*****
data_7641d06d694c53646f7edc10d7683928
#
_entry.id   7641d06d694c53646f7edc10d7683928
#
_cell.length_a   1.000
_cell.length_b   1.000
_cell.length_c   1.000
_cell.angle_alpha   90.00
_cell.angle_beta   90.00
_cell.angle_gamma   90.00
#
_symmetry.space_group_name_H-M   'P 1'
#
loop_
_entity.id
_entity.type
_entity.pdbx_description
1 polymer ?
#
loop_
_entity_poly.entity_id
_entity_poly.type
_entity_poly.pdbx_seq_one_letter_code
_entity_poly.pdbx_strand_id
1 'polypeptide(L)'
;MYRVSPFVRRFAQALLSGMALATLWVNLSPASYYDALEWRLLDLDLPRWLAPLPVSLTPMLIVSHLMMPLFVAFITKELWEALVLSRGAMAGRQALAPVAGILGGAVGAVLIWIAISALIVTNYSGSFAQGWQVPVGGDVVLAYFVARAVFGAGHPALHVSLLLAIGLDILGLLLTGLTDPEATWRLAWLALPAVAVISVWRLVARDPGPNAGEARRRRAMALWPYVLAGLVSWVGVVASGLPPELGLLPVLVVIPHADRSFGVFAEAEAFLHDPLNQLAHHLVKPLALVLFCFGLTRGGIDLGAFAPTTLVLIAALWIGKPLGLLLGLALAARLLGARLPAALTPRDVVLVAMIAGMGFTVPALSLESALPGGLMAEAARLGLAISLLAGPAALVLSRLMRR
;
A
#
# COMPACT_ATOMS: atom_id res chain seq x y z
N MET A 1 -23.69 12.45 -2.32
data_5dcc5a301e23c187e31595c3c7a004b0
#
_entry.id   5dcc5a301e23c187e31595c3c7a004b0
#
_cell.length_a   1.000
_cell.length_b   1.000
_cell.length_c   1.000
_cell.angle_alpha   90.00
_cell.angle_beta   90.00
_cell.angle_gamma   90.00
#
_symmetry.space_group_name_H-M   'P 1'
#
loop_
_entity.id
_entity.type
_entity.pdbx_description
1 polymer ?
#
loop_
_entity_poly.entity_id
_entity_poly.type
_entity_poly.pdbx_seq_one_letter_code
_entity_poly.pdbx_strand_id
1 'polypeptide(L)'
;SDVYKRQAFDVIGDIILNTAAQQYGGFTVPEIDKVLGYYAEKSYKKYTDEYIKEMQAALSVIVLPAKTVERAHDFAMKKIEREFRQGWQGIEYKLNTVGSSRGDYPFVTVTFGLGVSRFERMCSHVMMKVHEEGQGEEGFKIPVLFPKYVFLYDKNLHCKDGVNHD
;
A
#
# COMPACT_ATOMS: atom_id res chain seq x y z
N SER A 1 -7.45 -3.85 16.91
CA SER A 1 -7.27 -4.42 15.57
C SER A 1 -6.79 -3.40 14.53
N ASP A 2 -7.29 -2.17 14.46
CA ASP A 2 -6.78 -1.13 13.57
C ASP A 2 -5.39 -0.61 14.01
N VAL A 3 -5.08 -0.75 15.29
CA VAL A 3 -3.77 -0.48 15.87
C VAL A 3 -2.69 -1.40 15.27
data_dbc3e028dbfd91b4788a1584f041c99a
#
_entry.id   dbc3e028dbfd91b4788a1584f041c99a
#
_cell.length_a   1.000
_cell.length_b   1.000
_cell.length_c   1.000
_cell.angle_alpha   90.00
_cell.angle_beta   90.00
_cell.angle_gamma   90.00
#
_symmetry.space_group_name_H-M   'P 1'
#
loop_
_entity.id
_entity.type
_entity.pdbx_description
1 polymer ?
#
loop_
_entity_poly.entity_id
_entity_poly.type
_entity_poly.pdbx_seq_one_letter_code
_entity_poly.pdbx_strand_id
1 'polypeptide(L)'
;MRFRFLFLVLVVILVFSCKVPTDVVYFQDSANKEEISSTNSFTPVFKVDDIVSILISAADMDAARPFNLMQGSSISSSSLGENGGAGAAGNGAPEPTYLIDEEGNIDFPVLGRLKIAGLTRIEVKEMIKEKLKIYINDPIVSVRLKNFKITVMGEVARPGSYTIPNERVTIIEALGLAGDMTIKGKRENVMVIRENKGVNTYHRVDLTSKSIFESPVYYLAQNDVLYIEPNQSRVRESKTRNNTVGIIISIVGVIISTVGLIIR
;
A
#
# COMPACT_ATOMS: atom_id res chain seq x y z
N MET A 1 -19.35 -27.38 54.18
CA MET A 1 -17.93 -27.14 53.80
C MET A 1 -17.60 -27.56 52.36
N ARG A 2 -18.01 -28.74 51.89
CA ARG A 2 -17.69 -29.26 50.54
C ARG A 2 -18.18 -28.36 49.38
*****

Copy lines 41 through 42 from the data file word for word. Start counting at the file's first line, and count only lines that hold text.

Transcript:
_cell.angle_gamma   90.00
#